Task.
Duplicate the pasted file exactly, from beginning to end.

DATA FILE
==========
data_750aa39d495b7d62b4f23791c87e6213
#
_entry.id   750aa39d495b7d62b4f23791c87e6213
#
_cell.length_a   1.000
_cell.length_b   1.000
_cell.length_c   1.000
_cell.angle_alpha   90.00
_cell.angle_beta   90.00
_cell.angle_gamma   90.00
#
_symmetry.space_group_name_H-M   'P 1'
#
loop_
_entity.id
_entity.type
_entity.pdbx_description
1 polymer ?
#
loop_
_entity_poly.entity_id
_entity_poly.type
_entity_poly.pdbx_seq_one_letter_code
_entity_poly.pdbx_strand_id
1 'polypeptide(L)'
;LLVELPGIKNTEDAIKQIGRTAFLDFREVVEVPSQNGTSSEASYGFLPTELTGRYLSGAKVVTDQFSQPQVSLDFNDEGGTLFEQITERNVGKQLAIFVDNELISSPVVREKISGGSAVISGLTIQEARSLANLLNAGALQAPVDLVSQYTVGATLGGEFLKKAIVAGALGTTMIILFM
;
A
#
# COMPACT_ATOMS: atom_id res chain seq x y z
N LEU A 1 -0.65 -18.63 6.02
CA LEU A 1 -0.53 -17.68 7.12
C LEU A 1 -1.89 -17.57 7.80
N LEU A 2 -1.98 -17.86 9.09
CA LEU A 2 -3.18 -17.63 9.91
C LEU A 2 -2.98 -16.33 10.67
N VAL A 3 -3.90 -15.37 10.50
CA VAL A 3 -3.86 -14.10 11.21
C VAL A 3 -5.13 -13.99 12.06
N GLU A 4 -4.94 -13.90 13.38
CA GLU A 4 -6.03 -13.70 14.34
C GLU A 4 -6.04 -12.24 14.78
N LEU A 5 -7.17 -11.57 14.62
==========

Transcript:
data_750aa39d495b7d62b4f23791c87e6213
#
_entry.id   750aa39d495b7d62b4f23791c87e6213
#
_cell.length_a   1.000
_cell.length_b   1.000
_cell.length_c   1.000
_cell.angle_alpha   90.00
_cell.angle_beta   90.00
_cell.angle_gamma   90.00
#
_symmetry.space_group_name_H-M   'P 1'
#
loop_
_entity.id
_entity.type
_entity.pdbx_description
1 polymer ?
#
loop_
_entity_poly.entity_id
_entity_poly.type
_entity_poly.pdbx_seq_one_letter_code
_entity_poly.pdbx_strand_id
1 'polypeptide(L)'
;LLVELPGIKNTEDAIKQIGRTAFLDFREVVEVPSQNGTSSEASYGFLPTELTGRYLSGAKVVTDQFSQPQVSLDFNDEGGTLFEQITERNVGKQLAIFVDNELISSPVVREKISGGSAVISGLTIQEARSLANLLNAGALQAPVDLVSQYTVGATLGGEFLKKAIVAGALGTTMIILFM
;
A
#
# COMPACT_ATOMS: atom_id res chain seq x y z
N LEU A 1 -0.65 -18.63 6.02
CA LEU A 1 -0.53 -17.68 7.12
C LEU A 1 -1.89 -17.57 7.80
N LEU A 2 -1.98 -17.86 9.09
CA LEU A 2 -3.18 -17.63 9.91
C LEU A 2 -2.98 -16.33 10.67
N VAL A 3 -3.90 -15.37 10.50
CA VAL A 3 -3.86 -14.10 11.21
C VAL A 3 -5.13 -13.99 12.06
N GLU A 4 -4.94 -13.90 13.38
CA GLU A 4 -6.03 -13.70 14.34
C GLU A 4 -6.04 -12.24 14.78
N LEU A 5 -7.17 -11.57 14.62